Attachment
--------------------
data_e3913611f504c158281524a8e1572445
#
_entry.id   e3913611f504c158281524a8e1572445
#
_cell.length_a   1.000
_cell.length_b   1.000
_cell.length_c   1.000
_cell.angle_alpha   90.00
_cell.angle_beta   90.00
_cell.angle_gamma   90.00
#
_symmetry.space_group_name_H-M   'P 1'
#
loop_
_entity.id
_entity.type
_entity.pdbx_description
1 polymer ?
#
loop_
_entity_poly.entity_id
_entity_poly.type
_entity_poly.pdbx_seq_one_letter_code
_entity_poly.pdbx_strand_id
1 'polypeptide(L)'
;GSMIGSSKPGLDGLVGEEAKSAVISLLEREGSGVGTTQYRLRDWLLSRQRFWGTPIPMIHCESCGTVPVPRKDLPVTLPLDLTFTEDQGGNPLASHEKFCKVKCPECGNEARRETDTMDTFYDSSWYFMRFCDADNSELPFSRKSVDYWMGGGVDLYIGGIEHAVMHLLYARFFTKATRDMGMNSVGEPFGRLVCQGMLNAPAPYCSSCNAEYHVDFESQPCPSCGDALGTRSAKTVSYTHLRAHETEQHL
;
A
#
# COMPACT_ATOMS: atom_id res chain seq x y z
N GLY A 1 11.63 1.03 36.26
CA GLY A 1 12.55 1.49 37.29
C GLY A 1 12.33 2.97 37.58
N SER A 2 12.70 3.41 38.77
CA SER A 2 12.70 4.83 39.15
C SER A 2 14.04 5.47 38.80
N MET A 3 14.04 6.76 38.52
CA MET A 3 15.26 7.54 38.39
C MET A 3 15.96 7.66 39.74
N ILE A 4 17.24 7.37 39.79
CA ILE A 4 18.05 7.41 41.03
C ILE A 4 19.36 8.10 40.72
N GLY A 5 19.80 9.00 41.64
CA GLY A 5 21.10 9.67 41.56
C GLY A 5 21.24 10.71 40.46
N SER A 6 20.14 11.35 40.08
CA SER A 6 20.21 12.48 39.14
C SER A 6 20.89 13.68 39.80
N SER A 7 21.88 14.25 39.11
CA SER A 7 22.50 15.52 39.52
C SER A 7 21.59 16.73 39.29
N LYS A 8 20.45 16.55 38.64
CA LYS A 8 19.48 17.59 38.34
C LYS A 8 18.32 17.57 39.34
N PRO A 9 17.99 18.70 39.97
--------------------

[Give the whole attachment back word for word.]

data_e3913611f504c158281524a8e1572445
#
_entry.id   e3913611f504c158281524a8e1572445
#
_cell.length_a   1.000
_cell.length_b   1.000
_cell.length_c   1.000
_cell.angle_alpha   90.00
_cell.angle_beta   90.00
_cell.angle_gamma   90.00
#
_symmetry.space_group_name_H-M   'P 1'
#
loop_
_entity.id
_entity.type
_entity.pdbx_description
1 polymer ?
#
loop_
_entity_poly.entity_id
_entity_poly.type
_entity_poly.pdbx_seq_one_letter_code
_entity_poly.pdbx_strand_id
1 'polypeptide(L)'
;GSMIGSSKPGLDGLVGEEAKSAVISLLEREGSGVGTTQYRLRDWLLSRQRFWGTPIPMIHCESCGTVPVPRKDLPVTLPLDLTFTEDQGGNPLASHEKFCKVKCPECGNEARRETDTMDTFYDSSWYFMRFCDADNSELPFSRKSVDYWMGGGVDLYIGGIEHAVMHLLYARFFTKATRDMGMNSVGEPFGRLVCQGMLNAPAPYCSSCNAEYHVDFESQPCPSCGDALGTRSAKTVSYTHLRAHETEQHL
;
A
#
# COMPACT_ATOMS: atom_id res chain seq x y z
N GLY A 1 11.63 1.03 36.26
CA GLY A 1 12.55 1.49 37.29
C GLY A 1 12.33 2.97 37.58
N SER A 2 12.70 3.41 38.77
CA SER A 2 12.70 4.83 39.15
C SER A 2 14.04 5.47 38.80
N MET A 3 14.04 6.76 38.52
CA MET A 3 15.26 7.54 38.39
C MET A 3 15.96 7.66 39.74
N ILE A 4 17.24 7.37 39.79
CA ILE A 4 18.05 7.41 41.03
C ILE A 4 19.36 8.10 40.72
N GLY A 5 19.80 9.00 41.64
CA GLY A 5 21.10 9.67 41.56
C GLY A 5 21.24 10.71 40.46
N SER A 6 20.14 11.35 40.08
CA SER A 6 20.21 12.48 39.14
C SER A 6 20.89 13.68 39.80
N SER A 7 21.88 14.25 39.11
CA SER A 7 22.50 15.52 39.52
C SER A 7 21.59 16.73 39.29
N LYS A 8 20.45 16.55 38.64
CA LYS A 8 19.48 17.59 38.34
C LYS A 8 18.32 17.57 39.34
N PRO A 9 17.99 18.70 39.97